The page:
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World Association of International Studies

Post Montreal's Multiculturalism
Created by John Eipper on 10/09/19 2:38 AM

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Montreal's Multiculturalism (Bàrbara Molas, Canada, 10/09/19 2:38 am)

To respond to John E (October 8th), Toronto's multiculturalism is fairly recent. Historically, the most culturally diverse city in Canada had been Montreal.

Currently, and according to the most recent published demographic data, Montreal's population includes French (26%), Italian (7%), Irish (6%), English (4%), Scottish (3%) and Spanish (2%). About 31% of the city's population belongs to a visible minority, up dramatically from just 5% in 1981. The most common visible minorities are African (9.1%), Arabic (6.4%), Latin Americans (4.2%), South Asians (3.3%) and Chinese (2.9%).

Although French is the official language of Montreal, many ethnic groups and "new immigrants" choose English over French because they generally believe that English allows for more job opportunities and professional advancement. This is regardless of the fact that being able to work both in French and English in Quebec (and broadly anywhere else in Canada) means a higher salary. Precisely, one of the main arguments of Quebec nativism is that, by choosing English over French, "foreigners" (whatever that might mean) are threatening the French Canadian identity and Quebec's claims for a "special status" as legitimate representative of the second "founding nation."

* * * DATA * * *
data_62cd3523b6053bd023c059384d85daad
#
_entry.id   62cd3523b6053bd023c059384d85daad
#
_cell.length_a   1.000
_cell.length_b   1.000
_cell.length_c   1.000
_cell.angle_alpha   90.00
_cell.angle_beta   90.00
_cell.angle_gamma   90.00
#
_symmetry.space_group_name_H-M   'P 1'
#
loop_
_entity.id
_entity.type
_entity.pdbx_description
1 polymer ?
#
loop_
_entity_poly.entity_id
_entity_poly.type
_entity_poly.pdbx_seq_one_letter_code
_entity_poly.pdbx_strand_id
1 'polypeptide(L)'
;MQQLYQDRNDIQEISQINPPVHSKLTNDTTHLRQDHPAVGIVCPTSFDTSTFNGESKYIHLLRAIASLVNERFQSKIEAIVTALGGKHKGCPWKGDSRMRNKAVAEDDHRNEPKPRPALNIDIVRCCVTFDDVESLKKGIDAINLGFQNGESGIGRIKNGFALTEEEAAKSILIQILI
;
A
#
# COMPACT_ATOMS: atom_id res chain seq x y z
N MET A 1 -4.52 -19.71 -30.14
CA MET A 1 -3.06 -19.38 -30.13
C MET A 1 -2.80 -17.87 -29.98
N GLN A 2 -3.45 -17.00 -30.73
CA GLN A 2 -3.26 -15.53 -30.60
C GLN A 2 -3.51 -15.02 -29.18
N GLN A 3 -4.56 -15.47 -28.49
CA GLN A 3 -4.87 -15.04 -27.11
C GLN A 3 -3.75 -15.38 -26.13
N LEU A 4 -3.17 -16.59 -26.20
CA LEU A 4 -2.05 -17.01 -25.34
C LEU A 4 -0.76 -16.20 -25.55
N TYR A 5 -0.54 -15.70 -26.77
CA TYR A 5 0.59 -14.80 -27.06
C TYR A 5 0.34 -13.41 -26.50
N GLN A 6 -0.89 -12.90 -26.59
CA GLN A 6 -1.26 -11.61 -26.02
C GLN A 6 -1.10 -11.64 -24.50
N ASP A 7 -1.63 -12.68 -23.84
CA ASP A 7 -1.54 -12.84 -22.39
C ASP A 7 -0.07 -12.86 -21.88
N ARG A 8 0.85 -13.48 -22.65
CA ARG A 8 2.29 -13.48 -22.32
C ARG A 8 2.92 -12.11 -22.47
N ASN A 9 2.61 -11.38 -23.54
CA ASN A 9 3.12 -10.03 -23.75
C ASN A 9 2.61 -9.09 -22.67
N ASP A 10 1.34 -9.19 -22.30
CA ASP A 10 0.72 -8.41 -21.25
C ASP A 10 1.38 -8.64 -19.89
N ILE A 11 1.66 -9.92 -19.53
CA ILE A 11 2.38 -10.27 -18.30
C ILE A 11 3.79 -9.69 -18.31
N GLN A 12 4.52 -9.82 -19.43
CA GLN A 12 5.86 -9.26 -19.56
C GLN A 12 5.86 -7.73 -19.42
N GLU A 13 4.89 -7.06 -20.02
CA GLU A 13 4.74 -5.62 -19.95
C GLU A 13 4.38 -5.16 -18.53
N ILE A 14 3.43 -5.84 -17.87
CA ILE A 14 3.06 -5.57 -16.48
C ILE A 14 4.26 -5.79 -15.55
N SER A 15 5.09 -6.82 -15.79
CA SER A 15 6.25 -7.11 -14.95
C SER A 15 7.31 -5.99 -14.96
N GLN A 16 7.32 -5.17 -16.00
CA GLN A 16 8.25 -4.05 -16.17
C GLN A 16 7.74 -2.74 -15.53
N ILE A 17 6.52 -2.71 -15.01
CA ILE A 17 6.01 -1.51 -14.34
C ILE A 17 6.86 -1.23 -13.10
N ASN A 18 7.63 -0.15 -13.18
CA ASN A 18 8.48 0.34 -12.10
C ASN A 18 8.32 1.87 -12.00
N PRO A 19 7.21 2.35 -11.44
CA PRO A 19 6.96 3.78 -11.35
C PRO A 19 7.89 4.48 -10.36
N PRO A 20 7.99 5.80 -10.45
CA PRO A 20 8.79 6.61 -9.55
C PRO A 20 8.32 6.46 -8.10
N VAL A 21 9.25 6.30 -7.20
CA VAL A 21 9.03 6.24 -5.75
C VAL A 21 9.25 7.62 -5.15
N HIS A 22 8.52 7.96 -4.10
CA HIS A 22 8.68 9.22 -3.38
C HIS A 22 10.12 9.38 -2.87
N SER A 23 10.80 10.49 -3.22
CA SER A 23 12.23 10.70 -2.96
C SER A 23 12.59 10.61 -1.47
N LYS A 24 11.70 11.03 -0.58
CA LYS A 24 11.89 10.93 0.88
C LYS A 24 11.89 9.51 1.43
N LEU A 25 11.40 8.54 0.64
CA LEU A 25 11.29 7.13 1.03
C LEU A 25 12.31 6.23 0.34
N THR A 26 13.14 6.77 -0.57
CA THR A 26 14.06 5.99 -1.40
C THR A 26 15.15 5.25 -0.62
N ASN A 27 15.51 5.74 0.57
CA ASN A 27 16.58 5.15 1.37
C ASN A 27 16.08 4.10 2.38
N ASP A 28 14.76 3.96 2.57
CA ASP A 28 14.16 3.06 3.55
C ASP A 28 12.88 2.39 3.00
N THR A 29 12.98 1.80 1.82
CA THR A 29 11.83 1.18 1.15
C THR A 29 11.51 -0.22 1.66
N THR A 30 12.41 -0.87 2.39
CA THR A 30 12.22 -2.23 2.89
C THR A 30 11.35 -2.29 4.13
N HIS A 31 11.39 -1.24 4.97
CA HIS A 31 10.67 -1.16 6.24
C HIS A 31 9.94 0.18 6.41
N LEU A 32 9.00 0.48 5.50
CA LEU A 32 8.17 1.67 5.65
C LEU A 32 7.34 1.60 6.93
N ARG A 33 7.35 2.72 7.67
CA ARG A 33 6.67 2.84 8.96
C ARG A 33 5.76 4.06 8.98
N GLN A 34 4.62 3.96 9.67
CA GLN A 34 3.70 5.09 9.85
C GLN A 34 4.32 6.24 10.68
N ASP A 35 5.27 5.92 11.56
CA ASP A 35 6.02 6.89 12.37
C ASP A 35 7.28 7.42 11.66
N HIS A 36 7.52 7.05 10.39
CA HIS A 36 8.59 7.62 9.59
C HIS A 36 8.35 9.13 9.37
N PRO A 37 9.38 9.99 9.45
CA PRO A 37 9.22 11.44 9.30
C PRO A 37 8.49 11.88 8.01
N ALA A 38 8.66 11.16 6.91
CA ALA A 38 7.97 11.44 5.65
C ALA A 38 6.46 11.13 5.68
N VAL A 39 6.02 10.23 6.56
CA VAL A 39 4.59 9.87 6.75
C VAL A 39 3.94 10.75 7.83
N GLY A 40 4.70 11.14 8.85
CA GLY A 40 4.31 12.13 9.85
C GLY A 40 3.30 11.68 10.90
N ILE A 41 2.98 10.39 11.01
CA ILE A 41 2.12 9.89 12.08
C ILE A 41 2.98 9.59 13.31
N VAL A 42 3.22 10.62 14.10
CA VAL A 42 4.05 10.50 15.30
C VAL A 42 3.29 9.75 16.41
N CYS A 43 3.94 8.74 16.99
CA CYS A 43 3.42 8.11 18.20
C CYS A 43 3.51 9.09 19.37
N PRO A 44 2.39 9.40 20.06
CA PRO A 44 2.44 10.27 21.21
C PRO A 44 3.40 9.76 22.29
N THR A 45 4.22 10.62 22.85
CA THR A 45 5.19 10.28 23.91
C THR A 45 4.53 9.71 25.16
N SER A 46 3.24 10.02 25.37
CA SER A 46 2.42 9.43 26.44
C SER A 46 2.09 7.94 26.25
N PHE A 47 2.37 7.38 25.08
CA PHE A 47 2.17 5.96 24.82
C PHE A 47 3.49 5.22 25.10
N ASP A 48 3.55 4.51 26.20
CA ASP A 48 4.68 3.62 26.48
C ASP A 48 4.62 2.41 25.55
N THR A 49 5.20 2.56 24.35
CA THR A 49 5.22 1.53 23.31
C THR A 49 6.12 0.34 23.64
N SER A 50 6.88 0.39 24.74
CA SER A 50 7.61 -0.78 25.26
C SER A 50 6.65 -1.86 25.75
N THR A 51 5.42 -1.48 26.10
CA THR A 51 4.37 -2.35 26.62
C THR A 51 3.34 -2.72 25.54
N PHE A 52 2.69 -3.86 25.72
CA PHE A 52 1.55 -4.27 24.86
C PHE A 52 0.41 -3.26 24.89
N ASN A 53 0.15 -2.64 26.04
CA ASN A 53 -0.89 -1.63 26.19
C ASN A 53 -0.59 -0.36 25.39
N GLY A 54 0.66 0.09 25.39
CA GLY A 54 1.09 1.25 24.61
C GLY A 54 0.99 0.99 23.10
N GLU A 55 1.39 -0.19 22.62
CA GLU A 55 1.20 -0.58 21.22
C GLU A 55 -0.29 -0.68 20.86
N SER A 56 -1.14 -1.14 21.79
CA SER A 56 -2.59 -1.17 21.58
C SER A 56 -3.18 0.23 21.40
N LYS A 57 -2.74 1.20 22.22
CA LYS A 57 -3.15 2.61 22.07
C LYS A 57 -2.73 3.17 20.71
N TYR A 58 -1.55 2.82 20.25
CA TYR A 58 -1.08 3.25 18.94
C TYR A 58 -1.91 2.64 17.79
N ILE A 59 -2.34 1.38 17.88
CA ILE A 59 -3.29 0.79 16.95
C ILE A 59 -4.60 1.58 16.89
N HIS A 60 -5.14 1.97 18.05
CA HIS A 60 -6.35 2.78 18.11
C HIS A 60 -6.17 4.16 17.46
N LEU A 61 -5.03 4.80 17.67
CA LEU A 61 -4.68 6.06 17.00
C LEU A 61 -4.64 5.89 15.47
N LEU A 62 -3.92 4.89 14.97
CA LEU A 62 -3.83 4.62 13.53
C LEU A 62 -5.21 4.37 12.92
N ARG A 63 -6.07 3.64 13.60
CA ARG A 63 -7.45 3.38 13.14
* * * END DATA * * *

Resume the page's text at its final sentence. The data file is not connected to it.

JE comments:  Montreal is unique in several ways.  For starters, it's the only major city of its language in an entire hemisphere. (I hope Quebec, at 500,000 population, doesn't mind being excluded from major city-hood.)  Moreover, Montreal is one of the very few cities where immigrants choose the hegemonic language at the expense of the historic, "native" one.  Singapore is similar.  English is also the most spoken language in Dubai.  And the example of Barcelona is somewhat analogous (Spanish over Catalan).  Russian is still more widely spoken in Kiev than Ukrainian.  I'm certainly overlooking other examples.

So linguistically speaking, Montreal may not be entirely unique.  But it's still the only city with its own appelation of smoked meat.  I haven't visited Montreal since my Dartmouth days.  Must do something about that.

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